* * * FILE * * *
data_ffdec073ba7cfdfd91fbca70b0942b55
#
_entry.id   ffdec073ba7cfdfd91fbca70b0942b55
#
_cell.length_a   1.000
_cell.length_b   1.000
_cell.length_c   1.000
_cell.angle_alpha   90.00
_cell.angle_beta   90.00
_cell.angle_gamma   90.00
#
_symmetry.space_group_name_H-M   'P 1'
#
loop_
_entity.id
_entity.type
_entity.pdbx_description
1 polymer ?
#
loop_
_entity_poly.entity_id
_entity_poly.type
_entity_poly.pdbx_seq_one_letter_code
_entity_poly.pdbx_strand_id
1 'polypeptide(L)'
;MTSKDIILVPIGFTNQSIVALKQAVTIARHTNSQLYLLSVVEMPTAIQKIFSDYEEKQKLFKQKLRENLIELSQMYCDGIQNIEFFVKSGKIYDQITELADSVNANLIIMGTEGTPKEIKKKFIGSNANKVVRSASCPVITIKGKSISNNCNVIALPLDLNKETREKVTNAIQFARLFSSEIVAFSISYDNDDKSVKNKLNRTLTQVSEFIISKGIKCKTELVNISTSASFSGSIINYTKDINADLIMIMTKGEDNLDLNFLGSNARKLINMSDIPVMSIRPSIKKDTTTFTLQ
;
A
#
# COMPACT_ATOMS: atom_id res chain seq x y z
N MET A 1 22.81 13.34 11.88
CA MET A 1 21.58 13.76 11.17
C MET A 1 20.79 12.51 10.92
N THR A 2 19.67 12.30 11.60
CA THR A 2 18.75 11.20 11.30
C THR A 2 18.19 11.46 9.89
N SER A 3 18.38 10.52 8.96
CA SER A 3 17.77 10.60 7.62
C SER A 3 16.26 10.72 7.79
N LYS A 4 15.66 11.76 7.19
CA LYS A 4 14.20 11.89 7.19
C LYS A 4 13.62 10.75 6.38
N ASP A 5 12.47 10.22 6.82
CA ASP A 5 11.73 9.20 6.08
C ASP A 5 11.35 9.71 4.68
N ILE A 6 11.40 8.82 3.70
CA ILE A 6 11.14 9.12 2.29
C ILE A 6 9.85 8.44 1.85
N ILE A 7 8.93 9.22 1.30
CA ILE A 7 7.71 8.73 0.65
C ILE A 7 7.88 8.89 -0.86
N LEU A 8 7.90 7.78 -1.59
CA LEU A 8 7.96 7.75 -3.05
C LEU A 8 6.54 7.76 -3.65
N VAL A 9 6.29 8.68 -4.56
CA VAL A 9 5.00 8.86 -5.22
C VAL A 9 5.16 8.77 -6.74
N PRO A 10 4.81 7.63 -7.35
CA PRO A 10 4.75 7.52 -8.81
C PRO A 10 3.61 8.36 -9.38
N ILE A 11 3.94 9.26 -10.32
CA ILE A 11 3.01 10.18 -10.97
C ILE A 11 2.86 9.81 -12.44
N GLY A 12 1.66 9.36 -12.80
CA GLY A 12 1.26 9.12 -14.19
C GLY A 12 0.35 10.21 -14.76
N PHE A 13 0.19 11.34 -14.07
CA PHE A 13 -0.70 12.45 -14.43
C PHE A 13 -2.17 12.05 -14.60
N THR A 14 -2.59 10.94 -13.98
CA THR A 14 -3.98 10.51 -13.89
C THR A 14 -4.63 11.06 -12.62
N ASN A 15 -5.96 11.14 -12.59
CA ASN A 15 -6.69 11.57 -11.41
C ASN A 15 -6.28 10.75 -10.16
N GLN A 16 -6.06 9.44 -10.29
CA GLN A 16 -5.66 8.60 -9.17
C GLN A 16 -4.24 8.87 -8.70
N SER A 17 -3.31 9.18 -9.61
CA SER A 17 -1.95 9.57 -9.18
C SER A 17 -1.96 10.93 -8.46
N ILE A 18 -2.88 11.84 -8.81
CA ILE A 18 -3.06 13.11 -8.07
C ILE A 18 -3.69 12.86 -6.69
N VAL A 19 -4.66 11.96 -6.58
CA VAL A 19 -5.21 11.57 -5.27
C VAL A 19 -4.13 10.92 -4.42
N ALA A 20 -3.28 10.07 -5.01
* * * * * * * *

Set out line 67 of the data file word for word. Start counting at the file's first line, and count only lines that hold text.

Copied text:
N PHE A 13 0.19 11.34 -14.07